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Asian Development Bank (Additional Subscription) Bill 1994
House: House of Representatives
Commencement: Royal Assent
To authorise the Treasurer to enter into an agreement or agreements with the Asian Development Bank (ADB) for the provision of additional capital to ADB and to make and issue promissory notes to cover obligations relating to additional callable shares.
The ADB has 53 member countries of which 37 are regional members. Members include Australia, Japan, the United States, Canada, Germany, the People's Republic of China and Asian and Pacific countries. Of the members, 33 were classified as developing countries in 1993.
ADB provides loans, policy advice, equity finance and technical support to developing members in the Asia\Pacific region. ADB approved a total of $5.304 billion in new loans and investment in 1993, with the largest recipients being the People's Republic of China, Pakistan, Bangladesh and Indonesia. Most loans are to finance projects, 78% in 1993, and are directed to public owned or guaranteed projects. ADB lending without a government guarantee totalled $US241 million in 1993.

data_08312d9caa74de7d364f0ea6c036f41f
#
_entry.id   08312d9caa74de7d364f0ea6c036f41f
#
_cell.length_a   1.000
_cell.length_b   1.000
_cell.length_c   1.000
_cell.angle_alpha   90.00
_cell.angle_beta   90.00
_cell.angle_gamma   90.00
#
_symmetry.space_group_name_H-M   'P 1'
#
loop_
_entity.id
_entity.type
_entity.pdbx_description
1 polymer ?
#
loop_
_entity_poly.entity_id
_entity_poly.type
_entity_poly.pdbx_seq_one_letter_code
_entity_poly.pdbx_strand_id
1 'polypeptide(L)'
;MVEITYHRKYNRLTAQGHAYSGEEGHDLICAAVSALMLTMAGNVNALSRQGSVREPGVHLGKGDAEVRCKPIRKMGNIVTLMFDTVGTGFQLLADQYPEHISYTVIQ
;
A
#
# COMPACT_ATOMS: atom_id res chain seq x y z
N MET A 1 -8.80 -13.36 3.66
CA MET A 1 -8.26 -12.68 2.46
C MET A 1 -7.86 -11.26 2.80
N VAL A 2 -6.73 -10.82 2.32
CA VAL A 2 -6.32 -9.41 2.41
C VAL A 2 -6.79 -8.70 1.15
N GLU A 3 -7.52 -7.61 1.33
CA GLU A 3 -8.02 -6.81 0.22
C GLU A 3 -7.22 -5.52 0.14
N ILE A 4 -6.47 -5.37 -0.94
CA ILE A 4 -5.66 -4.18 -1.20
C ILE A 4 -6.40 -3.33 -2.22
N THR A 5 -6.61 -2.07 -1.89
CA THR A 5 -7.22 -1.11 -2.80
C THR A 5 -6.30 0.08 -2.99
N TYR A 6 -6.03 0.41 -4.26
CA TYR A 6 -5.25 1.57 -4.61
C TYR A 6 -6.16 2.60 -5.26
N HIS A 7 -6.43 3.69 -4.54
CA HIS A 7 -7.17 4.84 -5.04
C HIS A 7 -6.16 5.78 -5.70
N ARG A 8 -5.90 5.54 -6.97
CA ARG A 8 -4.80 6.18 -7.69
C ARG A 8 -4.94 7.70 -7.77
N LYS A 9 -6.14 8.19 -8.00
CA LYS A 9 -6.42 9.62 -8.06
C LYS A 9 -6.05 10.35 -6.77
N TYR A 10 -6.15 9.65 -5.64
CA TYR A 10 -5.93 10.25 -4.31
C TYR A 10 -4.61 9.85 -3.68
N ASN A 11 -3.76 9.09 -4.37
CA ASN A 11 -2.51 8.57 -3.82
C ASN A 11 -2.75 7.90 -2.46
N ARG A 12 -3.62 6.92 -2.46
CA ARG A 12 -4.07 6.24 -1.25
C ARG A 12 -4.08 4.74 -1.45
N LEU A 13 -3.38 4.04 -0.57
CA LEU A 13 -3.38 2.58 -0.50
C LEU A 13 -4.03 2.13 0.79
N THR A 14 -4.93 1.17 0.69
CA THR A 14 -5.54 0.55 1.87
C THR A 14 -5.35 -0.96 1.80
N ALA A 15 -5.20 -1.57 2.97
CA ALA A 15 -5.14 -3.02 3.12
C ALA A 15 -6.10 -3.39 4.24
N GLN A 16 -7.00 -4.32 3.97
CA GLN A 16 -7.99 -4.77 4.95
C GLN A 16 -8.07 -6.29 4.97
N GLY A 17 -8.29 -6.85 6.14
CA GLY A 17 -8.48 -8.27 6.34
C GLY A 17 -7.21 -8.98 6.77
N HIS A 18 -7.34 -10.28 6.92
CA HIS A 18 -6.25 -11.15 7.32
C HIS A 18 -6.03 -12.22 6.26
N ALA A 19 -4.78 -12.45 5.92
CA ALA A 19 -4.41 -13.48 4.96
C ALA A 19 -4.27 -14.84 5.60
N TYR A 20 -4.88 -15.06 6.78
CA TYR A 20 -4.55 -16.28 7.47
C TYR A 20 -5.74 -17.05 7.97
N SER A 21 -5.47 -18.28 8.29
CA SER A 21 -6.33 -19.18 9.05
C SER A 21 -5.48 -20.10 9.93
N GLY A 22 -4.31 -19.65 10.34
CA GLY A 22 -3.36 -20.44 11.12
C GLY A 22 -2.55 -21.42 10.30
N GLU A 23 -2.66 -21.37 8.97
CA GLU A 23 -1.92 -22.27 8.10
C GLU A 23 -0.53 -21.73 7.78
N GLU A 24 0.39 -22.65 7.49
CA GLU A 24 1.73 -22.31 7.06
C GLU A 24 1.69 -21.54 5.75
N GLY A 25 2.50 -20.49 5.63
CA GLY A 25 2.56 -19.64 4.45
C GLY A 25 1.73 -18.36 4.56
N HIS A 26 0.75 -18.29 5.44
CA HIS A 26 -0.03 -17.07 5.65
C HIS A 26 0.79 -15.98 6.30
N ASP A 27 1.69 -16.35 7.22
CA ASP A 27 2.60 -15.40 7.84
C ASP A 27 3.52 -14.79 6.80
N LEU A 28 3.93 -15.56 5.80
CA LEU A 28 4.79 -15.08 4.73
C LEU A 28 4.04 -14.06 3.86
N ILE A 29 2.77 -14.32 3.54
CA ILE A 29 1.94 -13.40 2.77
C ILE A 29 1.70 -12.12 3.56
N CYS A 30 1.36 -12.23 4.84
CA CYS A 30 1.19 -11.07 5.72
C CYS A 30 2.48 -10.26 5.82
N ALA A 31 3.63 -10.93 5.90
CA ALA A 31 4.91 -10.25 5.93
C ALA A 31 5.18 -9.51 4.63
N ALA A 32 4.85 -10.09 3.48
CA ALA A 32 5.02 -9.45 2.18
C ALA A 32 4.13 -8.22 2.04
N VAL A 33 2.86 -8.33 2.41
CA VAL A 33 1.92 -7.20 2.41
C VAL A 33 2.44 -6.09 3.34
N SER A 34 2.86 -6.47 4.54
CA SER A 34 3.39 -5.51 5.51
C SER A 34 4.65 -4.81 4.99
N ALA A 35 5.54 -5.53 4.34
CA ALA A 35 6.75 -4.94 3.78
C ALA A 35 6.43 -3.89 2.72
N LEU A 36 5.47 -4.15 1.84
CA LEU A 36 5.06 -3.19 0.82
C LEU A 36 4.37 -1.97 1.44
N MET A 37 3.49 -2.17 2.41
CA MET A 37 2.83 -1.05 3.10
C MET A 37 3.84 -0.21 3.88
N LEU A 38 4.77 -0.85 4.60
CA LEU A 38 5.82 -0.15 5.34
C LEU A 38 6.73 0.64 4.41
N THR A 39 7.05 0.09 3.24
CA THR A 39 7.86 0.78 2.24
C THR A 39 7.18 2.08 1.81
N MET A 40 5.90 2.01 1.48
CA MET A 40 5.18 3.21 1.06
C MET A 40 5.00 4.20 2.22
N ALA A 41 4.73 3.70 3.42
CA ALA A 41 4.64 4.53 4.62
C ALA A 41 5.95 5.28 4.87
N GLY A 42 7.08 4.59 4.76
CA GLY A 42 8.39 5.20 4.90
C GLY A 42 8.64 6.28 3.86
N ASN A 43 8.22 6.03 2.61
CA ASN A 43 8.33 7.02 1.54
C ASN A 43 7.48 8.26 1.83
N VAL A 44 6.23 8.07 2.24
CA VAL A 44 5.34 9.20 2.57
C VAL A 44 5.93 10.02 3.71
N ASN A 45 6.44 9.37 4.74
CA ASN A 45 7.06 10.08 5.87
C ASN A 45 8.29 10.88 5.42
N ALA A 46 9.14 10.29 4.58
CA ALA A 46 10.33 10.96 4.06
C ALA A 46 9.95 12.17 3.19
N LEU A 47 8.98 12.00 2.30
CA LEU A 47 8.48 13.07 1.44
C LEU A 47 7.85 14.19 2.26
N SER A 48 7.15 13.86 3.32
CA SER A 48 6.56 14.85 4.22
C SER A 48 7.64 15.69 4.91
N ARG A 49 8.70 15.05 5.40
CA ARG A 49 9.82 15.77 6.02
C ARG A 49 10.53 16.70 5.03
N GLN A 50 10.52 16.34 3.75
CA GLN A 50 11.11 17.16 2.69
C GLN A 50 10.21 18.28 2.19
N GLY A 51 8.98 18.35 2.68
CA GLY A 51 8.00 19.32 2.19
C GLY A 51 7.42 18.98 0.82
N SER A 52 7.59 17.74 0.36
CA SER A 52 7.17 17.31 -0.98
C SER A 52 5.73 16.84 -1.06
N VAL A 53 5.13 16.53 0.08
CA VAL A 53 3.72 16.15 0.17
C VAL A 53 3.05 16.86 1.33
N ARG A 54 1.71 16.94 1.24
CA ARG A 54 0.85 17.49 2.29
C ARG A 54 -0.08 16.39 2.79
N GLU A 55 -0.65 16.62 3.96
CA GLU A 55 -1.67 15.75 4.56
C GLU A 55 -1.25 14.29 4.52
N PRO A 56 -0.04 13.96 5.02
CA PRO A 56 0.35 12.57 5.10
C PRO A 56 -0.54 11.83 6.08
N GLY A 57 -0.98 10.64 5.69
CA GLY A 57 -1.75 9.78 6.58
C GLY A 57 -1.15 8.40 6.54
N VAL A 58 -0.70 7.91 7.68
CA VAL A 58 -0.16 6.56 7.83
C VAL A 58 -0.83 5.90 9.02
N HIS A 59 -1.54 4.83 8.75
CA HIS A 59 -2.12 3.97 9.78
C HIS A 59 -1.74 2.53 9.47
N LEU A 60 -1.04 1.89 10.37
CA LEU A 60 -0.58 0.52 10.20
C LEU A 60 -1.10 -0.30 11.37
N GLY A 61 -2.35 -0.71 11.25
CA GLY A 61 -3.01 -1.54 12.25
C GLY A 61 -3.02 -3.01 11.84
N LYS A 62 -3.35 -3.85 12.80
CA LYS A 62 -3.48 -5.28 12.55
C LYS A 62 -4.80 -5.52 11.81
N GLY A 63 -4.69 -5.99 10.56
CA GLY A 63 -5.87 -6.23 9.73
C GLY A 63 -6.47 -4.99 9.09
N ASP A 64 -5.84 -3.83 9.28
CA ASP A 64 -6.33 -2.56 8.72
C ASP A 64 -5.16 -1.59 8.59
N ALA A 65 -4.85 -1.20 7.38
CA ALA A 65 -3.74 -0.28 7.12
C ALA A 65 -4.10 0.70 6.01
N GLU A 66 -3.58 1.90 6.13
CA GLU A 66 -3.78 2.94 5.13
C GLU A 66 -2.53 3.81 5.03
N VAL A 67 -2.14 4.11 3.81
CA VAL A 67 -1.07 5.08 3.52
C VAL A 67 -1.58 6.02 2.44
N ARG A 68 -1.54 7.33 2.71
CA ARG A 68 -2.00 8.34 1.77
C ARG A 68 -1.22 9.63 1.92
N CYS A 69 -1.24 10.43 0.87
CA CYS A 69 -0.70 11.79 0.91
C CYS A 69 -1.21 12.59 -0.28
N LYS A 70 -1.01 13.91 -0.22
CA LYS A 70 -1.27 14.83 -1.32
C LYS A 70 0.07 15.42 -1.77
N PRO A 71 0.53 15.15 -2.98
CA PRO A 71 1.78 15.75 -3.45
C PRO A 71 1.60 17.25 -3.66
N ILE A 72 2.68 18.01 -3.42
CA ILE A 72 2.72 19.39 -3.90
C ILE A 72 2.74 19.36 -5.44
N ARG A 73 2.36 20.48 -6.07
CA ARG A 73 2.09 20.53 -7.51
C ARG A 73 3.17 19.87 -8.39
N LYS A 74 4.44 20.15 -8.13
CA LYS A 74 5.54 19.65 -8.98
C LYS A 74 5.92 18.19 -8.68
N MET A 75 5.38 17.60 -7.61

The ADB provides two main types of loans, those from ordinary capital resources (OCR loans) and those from the Asian Development Fund (ADF loans). OCR loans are financed from paid in capital, retained earnings and, principally, from borrowings on world capital markets. The ADB can use its position and resources to secure borrowings at a lower interest rate than that available to most member states. OCR loans are made available to members at a rate that reflects the borrowing costs to ADB, plus an additional administrative component. In 1993, 38 new OCR loans were approved with a value of $US3.98 billion, and total outstanding OCR loans at 31 December 1993 were $US12.25 billion.
ADF loans are provided at concessional interest rates, currently 1% to cover administrative costs, are for up to 40 years and are made available to the poorest members of ADB. However, India and the People's Republic of China are not eligible to receive ADF loans even though they fall within the poorest per capita income members. This exclusion is based on US opposition to ADF loans being made available to these countries on the grounds that the size of their financing needs would leave too few funds for other recipients and that they have access to other international concessional financing, such as World Bank loans. 1 Funds to finance ADF loans are donated by members, with the main contributors being Japan, the US, Canada, Germany and Australia. Australia has committed $1.12 billion to the ADF, of which $372.2 million has been paid up. Total commitments to the ADF are $US12.8 billion and in 1993 40 new ADF loans were approved with a value of $US1.3 billion. Total commitments from ADF at 31 December 1993 were $US9.4 billion.